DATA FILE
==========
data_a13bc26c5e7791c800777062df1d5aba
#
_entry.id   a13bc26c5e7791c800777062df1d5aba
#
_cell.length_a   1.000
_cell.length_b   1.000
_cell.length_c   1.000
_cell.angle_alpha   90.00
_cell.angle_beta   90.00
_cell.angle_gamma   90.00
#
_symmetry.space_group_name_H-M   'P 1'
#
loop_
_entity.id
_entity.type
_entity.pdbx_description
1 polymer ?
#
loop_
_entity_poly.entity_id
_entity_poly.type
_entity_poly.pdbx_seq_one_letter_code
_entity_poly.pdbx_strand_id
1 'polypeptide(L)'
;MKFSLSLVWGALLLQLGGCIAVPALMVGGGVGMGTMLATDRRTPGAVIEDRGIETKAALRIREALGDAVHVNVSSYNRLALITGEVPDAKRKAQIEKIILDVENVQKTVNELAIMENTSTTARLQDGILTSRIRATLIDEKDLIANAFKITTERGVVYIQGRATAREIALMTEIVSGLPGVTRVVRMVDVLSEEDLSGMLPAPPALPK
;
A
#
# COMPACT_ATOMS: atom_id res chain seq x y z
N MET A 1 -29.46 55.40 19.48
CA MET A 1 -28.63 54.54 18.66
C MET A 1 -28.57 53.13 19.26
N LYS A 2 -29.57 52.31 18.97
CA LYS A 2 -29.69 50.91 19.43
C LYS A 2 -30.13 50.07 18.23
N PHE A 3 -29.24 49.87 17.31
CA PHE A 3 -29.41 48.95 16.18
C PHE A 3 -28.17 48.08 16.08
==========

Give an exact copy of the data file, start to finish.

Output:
data_a13bc26c5e7791c800777062df1d5aba
#
_entry.id   a13bc26c5e7791c800777062df1d5aba
#
_cell.length_a   1.000
_cell.length_b   1.000
_cell.length_c   1.000
_cell.angle_alpha   90.00
_cell.angle_beta   90.00
_cell.angle_gamma   90.00
#
_symmetry.space_group_name_H-M   'P 1'
#
loop_
_entity.id
_entity.type
_entity.pdbx_description
1 polymer ?
#
loop_
_entity_poly.entity_id
_entity_poly.type
_entity_poly.pdbx_seq_one_letter_code
_entity_poly.pdbx_strand_id
1 'polypeptide(L)'
;MKFSLSLVWGALLLQLGGCIAVPALMVGGGVGMGTMLATDRRTPGAVIEDRGIETKAALRIREALGDAVHVNVSSYNRLALITGEVPDAKRKAQIEKIILDVENVQKTVNELAIMENTSTTARLQDGILTSRIRATLIDEKDLIANAFKITTERGVVYIQGRATAREIALMTEIVSGLPGVTRVVRMVDVLSEEDLSGMLPAPPALPK
;
A
#
# COMPACT_ATOMS: atom_id res chain seq x y z
N MET A 1 -29.46 55.40 19.48
CA MET A 1 -28.63 54.54 18.66
C MET A 1 -28.57 53.13 19.26
N LYS A 2 -29.57 52.31 18.97
CA LYS A 2 -29.69 50.91 19.43
C LYS A 2 -30.13 50.07 18.23
N PHE A 3 -29.24 49.87 17.31
CA PHE A 3 -29.41 48.95 16.18
C PHE A 3 -28.17 48.08 16.08